Greater Cape May Historical Society

News and Updates

Harry Bellangy is Cape May MAC's Volunteer of the Month

Harry Bellangy seated at his computer surrounded by historic artifacts and paperwork

Cape May MAC’s (Museums+Arts+Culture) Volunteer of the Month for April is Cape May Historical Society President and Historian Harry Bellangy, of Cape May, shown here at the society’s headquarters, the circa 1730 Colonial House Museum, 653 ½ Washington St.

The society and museum are longtime partners to Cape May MAC. Bellangy, a lifelong Cape May resident, was nominated by Cape May MAC Chief Outreach Strategist Mary Stewart for volunteering his time to give a talk titled, “Magnesite: A World War II Necessity.” His talk was part of Cape May MAC’s Lunch & Learn educational series, a twice monthly program offered both live and online via Zoom, on enlightening and entertaining topics of history and culture.

He included in his talk the history of Cape May’s magnesite plant that operated during World War II off Sunset Boulevard. The audience was captivated, he said. “They loved it. They had no idea in many cases what magnesite was and what it did or its importance during World War II. They had no idea magnesite could be extracted from sea water,” he said.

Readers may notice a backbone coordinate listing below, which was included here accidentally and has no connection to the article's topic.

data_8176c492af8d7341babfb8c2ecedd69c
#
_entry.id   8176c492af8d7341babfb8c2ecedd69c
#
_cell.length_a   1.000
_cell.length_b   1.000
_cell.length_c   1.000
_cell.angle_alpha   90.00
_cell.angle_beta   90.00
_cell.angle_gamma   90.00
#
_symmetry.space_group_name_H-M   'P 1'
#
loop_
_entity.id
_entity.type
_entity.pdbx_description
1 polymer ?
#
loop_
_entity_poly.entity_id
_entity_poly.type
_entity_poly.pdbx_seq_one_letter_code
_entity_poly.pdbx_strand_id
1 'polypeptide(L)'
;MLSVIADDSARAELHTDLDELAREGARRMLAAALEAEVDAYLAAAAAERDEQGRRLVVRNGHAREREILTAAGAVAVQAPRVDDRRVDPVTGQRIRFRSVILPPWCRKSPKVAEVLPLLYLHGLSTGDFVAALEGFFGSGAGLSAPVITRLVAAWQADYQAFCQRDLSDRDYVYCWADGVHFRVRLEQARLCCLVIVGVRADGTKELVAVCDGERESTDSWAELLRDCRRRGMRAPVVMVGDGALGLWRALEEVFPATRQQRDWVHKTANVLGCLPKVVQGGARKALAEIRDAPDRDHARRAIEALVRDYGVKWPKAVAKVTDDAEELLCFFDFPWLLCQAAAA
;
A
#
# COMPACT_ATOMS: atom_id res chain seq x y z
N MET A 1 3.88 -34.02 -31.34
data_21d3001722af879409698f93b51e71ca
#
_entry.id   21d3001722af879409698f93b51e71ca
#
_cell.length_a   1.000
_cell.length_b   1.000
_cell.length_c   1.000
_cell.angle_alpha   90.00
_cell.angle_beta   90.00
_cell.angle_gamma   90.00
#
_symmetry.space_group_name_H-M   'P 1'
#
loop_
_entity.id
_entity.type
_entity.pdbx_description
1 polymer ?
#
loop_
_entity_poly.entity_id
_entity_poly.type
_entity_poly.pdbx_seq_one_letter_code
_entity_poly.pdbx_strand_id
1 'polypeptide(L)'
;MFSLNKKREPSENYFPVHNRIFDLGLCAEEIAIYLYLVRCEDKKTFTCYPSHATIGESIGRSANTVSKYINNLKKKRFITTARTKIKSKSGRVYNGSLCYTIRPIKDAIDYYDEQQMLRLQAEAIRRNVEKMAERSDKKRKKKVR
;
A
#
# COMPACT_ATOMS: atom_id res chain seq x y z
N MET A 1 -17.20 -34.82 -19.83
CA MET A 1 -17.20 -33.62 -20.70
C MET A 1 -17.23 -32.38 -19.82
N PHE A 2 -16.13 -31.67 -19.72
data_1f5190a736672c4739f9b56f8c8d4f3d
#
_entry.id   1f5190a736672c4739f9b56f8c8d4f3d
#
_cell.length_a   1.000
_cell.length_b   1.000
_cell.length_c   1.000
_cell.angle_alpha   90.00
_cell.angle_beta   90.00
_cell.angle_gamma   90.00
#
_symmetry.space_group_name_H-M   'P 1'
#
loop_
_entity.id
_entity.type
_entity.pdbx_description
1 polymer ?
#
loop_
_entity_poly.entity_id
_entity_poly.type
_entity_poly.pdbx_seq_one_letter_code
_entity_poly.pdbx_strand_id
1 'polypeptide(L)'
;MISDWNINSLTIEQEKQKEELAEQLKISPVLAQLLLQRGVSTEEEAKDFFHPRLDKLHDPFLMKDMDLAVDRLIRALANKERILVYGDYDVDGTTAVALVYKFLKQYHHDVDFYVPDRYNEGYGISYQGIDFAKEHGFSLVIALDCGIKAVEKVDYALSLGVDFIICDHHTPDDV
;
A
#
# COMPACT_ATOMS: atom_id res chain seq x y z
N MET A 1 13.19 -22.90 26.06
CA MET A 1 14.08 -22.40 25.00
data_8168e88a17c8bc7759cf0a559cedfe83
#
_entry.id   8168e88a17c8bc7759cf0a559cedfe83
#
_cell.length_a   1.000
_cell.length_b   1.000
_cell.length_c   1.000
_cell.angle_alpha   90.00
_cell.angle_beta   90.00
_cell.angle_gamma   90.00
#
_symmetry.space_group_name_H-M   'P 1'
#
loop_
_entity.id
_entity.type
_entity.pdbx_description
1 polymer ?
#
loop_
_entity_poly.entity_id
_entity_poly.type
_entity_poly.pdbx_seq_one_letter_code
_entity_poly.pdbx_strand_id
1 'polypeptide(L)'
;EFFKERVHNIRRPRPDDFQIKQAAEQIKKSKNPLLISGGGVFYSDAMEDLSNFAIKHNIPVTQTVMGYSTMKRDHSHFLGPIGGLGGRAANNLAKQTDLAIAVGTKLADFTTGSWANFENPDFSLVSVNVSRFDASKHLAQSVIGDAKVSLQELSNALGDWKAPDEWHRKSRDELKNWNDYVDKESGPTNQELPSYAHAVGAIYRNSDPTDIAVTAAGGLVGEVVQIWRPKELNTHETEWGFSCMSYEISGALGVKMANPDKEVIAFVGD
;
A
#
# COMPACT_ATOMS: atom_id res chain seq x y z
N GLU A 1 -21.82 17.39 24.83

Many in the audience were interested in the environmental impact from the plant, as well, he said, from dust which is alkaline that affected acid-loving plants nearby, such as pines. “Harry is an engaging presenter, and his knowledge of Cape May history is broad and deep,” said Stewart. “The Colonial House Museum is a Cape May gem and Harry is an invaluable asset to the Cape May community. We are so fortunate and grateful to him for sharing his expertise with us and with the public.”

Society announces Partnership with Historic Preservation Commission

Read more »

The Greater Cape May Historical Society is proud to announce a 2022 Financial Stabilization Grant award from the New Jersey Cultural Trust.

The grant award establishes a cash reserve for historic preservation and collection projects. Preservation is ongoing and an essential part of our mission. Successful grant writing is critical for supporting history projects and the Memucan Hughes Colonial House. However, it frequently requires the organization to pay for the work prior to receiving reimbursement funds. With this grant award, the Society can borrow, then later replenish, the cash reserve funds which takes the pressure off the operating budget. According to the New Jersey Cultural Trust, the Financial Stabilization Grant Program helps non-profit organizations address "operational challenges that threaten their stability and to help build greater operational capacity to manage and advance their work and achieve their missions."

New Jersey Cultural Trust logo